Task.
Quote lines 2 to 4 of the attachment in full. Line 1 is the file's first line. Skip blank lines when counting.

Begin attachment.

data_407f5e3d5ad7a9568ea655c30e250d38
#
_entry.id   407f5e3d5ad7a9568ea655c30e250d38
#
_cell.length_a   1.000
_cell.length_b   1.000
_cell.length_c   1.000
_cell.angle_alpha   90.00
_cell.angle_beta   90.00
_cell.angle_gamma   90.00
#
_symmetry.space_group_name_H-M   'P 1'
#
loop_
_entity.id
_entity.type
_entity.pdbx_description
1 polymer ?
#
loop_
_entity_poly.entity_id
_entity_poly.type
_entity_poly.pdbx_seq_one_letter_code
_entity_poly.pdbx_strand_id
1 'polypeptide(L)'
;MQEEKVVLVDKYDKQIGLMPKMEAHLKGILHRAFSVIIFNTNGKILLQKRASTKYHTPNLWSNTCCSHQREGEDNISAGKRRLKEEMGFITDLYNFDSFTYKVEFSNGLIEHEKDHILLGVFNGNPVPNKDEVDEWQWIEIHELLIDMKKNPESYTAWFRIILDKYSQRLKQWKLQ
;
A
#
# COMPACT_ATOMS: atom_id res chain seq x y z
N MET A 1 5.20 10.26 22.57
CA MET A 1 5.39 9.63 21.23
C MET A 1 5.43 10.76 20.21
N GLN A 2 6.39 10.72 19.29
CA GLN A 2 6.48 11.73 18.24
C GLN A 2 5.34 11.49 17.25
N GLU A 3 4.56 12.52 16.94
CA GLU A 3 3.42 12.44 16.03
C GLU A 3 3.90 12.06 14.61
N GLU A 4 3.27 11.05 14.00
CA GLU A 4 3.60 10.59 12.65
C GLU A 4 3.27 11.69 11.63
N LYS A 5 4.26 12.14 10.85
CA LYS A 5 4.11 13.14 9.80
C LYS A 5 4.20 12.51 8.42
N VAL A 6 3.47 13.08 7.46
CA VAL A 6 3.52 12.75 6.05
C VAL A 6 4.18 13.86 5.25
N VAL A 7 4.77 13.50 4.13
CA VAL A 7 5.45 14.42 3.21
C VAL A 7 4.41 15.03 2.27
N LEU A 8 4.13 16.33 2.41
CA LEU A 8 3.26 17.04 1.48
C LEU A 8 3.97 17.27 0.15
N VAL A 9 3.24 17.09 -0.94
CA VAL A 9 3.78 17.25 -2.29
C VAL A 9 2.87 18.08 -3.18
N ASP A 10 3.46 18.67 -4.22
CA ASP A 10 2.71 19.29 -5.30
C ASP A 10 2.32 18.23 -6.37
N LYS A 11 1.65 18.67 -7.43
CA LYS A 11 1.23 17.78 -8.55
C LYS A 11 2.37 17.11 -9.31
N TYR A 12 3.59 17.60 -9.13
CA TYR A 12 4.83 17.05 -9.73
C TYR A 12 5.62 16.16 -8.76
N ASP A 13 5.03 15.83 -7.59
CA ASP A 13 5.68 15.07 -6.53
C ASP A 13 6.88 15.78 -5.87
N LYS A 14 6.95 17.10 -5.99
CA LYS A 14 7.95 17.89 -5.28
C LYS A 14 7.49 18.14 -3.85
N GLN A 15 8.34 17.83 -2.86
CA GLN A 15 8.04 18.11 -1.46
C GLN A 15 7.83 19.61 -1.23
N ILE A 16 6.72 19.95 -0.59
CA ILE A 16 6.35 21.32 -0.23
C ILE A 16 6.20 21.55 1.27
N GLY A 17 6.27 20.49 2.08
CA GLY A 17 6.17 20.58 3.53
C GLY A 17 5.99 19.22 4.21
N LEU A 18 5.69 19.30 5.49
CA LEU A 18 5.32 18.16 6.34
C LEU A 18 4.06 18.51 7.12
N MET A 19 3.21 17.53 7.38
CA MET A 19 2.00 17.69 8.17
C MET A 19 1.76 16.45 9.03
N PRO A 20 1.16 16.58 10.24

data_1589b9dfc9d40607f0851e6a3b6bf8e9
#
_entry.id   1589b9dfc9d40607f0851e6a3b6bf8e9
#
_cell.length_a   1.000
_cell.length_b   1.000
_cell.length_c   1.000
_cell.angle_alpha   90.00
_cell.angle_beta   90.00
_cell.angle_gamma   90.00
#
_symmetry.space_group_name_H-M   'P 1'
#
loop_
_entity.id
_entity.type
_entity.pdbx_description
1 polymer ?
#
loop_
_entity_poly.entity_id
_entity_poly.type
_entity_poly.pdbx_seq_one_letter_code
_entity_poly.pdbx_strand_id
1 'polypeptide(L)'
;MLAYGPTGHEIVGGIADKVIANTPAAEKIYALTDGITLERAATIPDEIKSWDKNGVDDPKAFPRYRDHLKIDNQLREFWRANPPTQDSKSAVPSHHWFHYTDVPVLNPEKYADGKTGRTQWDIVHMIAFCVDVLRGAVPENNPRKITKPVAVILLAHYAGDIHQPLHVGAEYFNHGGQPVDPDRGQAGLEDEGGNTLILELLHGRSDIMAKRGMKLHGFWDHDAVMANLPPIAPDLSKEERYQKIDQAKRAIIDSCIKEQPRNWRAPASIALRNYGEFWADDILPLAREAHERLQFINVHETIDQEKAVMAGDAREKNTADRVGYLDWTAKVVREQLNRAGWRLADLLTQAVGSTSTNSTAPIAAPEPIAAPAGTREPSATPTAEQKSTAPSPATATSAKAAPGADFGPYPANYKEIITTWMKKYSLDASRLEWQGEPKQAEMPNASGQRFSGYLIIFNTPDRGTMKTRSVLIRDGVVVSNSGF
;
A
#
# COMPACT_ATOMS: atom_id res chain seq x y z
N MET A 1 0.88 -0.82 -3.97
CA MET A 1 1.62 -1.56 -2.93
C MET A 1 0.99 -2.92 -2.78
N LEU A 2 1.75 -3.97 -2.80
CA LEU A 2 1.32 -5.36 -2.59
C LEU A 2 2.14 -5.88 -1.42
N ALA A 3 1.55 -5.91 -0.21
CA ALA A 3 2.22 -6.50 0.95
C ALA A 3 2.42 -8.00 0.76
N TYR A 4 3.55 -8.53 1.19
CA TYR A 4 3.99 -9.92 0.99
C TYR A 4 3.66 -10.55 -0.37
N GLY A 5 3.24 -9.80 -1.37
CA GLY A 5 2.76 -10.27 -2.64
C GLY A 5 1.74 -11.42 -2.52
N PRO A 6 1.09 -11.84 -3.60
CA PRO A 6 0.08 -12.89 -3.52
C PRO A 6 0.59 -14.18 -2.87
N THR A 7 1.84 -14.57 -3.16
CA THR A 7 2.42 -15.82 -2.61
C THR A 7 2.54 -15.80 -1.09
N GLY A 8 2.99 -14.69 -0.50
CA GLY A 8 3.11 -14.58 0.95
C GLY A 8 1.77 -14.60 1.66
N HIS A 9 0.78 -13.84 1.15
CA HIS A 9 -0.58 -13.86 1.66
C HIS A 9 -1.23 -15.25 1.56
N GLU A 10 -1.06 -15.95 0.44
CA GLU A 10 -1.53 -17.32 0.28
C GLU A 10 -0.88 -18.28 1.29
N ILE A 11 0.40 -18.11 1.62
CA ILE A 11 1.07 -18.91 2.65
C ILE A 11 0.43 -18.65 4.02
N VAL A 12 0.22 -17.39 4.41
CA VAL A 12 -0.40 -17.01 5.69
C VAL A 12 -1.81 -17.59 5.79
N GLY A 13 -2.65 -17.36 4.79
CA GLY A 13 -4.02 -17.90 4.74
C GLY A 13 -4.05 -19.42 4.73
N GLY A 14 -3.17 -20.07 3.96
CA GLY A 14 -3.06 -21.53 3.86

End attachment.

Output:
#
_entry.id   407f5e3d5ad7a9568ea655c30e250d38
#